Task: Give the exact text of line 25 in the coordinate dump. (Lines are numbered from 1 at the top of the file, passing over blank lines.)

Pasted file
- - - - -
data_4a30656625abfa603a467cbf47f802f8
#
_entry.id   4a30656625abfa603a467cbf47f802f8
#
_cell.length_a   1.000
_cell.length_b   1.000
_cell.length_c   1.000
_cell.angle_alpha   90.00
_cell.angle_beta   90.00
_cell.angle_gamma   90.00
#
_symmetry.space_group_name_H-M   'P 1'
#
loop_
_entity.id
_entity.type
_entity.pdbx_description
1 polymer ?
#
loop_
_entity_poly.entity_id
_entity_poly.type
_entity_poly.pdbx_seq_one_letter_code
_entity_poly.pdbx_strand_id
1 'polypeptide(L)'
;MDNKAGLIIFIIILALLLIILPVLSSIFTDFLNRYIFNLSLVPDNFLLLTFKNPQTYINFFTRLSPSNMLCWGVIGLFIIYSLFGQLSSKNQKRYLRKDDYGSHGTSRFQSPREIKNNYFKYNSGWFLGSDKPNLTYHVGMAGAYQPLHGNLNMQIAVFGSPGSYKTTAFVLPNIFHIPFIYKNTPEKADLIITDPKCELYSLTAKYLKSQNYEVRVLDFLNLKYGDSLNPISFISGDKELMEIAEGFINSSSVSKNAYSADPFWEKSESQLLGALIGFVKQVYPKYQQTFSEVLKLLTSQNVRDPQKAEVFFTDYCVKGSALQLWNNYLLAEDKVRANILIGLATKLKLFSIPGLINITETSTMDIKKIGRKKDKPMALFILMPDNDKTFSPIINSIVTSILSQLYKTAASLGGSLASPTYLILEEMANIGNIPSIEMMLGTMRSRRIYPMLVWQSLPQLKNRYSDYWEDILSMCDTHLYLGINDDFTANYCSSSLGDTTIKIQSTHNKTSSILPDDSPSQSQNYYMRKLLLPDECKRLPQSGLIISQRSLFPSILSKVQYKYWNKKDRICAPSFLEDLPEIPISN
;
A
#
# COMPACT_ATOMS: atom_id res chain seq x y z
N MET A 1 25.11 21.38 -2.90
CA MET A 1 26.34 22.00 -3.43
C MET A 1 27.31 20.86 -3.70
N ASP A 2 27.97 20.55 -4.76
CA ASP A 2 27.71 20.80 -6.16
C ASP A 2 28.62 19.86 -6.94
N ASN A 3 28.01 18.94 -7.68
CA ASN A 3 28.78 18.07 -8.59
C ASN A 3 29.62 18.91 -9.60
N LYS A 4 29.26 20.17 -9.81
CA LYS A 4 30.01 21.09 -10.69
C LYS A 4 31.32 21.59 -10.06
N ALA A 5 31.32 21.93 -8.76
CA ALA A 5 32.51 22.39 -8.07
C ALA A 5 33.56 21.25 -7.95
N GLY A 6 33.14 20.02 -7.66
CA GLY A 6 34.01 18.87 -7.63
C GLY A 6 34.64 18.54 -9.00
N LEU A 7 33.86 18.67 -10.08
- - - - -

1 'polypeptide(L)'